of a witch hunt by the "liberal media."
Partisan though Greenwald's project
may seem, "Outfoxed" works more as
media criticism than political ploy. The
vast majority of those interviewed by
Greenwald are media critics (Jeff Cohen,
Eric Alterman, etc.) and more derision is
reserved for FOX's unprofessional tactics
than its conservative message. Examples
of memos from FOX producers demand-
ing that their reporters not pay too much
attention to the Abu Ghraib scandal and
speeches on Iraq by John Kerry are fol-
lowed by interviews of former FOX
employees who claim to have been vic-
tims of "Stalinist" management prac-
tices. At one point, a former consultant
for FOX is essentially fired for not refer-
ring to suicide bombers as "homicide
bombers." Greenwald excels by focusing
on FOX's ethical dereliction rather than
Rupert Murdoch's personal politics.
For all the damning evidence, though,
"Outfoxed" stumbles into unnecessary

partisanship that damages its impact
by devoting a disproportionate amount
of time to FOX's handling of the war
in Iraq. Although effective in his criti-
cism of FOX's foolhardy dedication to
presenting a rosy image of life in Bagh-
dad, Greenwald nevertheless damages
his argument by using interviews that do
little else but criticize the Bush adminis-
tration's handling of the conflict.
Despite its few failures, "Outfoxed"
still manages to effectively criticize
FOX's biggest draw. No segment is more
profound than a clip of Bill O'Reilly
lashing out at the peace activist son of a
Sept. 11 victim. O'Reilly flails around,
whines and interrupts the man at every
opportunity, before ending the interview
and seeing off the man with an exple-
tive-laced tirade.
Through "Outfoxed's" analysis of
O'Reilly and FOX's other "news analy-
sis" programs, Greenwald introduces
the hypothesis that FOX's failures, and
cable news's failures, as well, are the
result of over-reliance on similar shows
that reward mindless arguing and target
short attention spans. FOX is worse than
its competitors, according to Greenwald,
because it has assimilated analysis into
every news broadcast.
"Outfoxed" thrives in adequate-
ly reproaching FOX by utilizing a
plethora of interviews and dishearten-
ing FOX News footage not simply to
prove that FOX News is a conserva-
tive organization, but rather to show
the extent of its partisanship. Though
cable news, in general, is in dire need
of rebuke, Greenwald passionately
claims that no media outlet has done
more to damage TV journalism than
FOX, and, based the film's myriad
examples, he may be correct.

By Khepra Ananke
For the Daily

This one is for the ladies. Jean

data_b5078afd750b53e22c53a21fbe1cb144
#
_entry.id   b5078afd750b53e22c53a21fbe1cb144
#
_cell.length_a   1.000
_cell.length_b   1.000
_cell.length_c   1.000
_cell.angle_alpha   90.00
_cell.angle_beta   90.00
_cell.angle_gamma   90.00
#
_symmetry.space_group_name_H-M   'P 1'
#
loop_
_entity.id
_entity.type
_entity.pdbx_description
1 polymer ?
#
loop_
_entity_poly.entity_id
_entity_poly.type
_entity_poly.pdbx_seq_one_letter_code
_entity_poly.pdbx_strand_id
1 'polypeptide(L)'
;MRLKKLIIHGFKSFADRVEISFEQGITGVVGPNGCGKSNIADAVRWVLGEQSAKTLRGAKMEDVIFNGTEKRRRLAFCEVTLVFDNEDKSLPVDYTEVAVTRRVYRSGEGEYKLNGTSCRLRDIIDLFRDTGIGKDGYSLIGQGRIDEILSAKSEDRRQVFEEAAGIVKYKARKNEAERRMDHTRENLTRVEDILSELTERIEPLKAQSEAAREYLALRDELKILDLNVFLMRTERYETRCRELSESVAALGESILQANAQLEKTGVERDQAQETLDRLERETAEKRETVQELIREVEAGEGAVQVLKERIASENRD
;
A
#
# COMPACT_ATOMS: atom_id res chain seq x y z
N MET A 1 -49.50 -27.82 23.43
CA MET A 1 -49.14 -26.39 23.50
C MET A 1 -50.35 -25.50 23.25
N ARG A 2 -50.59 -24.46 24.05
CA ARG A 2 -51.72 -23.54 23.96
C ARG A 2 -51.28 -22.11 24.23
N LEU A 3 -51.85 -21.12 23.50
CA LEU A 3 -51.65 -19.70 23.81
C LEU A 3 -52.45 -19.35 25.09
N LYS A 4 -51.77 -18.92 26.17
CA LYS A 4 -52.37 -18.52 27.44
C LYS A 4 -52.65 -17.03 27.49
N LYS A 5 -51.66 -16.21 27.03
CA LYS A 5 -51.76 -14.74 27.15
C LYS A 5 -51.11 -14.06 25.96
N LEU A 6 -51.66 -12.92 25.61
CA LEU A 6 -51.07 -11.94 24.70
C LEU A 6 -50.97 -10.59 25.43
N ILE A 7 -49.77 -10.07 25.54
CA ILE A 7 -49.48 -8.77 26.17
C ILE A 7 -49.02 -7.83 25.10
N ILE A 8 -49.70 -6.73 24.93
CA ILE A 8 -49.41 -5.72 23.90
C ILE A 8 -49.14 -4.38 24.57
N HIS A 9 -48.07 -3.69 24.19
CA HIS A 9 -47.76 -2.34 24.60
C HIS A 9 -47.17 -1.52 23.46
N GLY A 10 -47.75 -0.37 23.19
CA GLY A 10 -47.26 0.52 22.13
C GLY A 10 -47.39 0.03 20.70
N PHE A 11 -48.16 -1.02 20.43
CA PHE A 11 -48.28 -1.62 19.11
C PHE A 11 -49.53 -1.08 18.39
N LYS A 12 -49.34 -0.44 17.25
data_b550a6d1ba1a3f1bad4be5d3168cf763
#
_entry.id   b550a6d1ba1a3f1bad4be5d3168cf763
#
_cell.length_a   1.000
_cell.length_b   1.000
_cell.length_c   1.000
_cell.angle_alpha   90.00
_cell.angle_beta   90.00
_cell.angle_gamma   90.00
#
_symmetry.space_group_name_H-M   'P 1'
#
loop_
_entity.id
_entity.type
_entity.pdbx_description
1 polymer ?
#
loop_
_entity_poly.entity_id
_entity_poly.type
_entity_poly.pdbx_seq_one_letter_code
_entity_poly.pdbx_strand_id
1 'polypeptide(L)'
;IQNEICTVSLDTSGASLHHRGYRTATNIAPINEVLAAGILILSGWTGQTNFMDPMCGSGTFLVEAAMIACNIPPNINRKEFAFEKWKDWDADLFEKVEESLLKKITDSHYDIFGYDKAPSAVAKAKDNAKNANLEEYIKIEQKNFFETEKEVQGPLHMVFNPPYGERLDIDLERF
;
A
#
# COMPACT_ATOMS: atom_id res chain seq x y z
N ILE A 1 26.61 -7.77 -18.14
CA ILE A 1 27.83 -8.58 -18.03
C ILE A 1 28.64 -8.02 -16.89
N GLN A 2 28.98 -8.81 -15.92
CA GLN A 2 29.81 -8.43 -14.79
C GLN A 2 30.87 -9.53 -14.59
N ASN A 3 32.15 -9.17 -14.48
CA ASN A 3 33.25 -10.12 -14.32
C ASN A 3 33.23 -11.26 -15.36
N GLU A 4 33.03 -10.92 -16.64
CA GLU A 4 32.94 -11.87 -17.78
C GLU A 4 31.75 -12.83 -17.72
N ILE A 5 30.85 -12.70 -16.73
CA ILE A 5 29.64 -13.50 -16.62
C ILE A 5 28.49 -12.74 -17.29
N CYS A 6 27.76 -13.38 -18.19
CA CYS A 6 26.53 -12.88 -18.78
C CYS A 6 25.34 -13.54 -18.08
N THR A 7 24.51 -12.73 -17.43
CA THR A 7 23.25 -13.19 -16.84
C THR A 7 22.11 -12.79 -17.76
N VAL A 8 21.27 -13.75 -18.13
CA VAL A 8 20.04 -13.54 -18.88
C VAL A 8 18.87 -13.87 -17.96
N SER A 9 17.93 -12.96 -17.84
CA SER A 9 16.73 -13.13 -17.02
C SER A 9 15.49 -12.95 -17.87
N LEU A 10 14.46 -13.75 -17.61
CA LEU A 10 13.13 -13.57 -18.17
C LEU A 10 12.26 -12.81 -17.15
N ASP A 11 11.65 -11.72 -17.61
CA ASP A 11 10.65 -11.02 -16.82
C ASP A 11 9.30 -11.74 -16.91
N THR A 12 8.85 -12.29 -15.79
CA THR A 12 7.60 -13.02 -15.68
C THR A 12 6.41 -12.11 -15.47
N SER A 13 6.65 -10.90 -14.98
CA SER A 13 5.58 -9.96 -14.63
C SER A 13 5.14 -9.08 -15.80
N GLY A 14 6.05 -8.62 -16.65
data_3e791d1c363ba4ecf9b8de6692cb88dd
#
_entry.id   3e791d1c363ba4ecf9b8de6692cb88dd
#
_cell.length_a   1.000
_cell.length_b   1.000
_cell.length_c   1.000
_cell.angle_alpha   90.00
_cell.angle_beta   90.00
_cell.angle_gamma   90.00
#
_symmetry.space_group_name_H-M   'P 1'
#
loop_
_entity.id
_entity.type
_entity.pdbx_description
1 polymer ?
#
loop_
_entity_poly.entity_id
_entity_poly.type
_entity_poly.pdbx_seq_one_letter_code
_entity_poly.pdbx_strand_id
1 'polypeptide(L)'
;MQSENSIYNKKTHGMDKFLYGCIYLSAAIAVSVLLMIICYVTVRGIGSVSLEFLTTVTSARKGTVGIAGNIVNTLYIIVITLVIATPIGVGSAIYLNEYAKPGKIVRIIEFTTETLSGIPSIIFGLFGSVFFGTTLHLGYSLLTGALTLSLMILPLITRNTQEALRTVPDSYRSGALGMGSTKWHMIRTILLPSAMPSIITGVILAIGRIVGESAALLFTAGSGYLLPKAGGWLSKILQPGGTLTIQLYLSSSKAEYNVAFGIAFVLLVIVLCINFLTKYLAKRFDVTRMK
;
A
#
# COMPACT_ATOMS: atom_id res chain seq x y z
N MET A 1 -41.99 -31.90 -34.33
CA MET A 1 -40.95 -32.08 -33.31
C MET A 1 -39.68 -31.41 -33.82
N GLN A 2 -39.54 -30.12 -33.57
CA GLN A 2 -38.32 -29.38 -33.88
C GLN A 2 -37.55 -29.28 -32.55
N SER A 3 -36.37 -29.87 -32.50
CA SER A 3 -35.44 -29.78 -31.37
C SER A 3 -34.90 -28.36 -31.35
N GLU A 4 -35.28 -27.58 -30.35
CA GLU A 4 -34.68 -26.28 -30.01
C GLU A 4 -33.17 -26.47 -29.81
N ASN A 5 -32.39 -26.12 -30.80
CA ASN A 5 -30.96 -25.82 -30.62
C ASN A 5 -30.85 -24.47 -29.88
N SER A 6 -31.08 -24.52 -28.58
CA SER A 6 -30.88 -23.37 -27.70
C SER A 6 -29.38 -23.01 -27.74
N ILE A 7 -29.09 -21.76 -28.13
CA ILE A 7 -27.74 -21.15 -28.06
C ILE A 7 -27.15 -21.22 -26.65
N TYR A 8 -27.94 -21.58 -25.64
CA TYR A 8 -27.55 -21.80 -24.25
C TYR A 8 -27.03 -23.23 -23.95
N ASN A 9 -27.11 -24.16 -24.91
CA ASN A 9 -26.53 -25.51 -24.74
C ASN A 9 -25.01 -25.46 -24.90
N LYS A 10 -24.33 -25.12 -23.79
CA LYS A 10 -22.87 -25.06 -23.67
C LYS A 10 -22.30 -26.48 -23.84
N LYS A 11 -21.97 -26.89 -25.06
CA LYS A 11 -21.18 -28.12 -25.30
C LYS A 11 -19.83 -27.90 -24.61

Grae represents the women who do

not want to rap
about breast size
and sexual prow-
ess.

Jean Grae
This Week

her personal experiences. "Style
Wars" showcases her thug attitude,
making it known that she will take
it to the streets if need be. Soft and
mellow, "Supa Luv" is about the
search for the love that will be for-
ever. "Give It Up" is about battles
that women fight at various stages
of life. She asks if she should pursue
a romantic relationship with a good
friend that could possibly ruin the
friendship, but might turn out to be
that special love.
"P.S." is written in a similar style
to Eminem's "Stan." It reveals e-
mail exchanges between an ex-boy-
friend and Jean expressing the way
most people feel after a break-up, but
rarely admit. She is honest enough to
tell him that she knew it was wrong

and feels bad about the way things
happened. "P.S. I just had to get this
off my chest / I hope you're well / I
really wish you the best / And as you
can tell I've done a lot of growing
up / And time goes fast with no sign
of slowing up / So if its any concili-
ation karma got me bad / And any-
thing I did wrong I wish I never had
/ I hope all this drama we can leave
in the past / Please feel free to write
back."
The one negative aspect of the
album is the interludes heard
throughout. These skits were meant
to be funny, but are unrelated and
seem to be randomly inserted.
Each song is different enough
that Jean is able to reveal a creative
lyrical style that doesn't come off as

.\....k : i

Her sopho- Babygrande
more album, This
Week, talks about
life's struggles, estranged relation-
ships and other matters that most
people can relate to. Her rhymes are
smooth and skillful wordplay and
"wit to keep listeners interested.
Each song reveals something about

monotonous. It's well-written and
well-produced. Jean Grae's This
Week succeeds as a unique entry
into any hip-hop collection.

m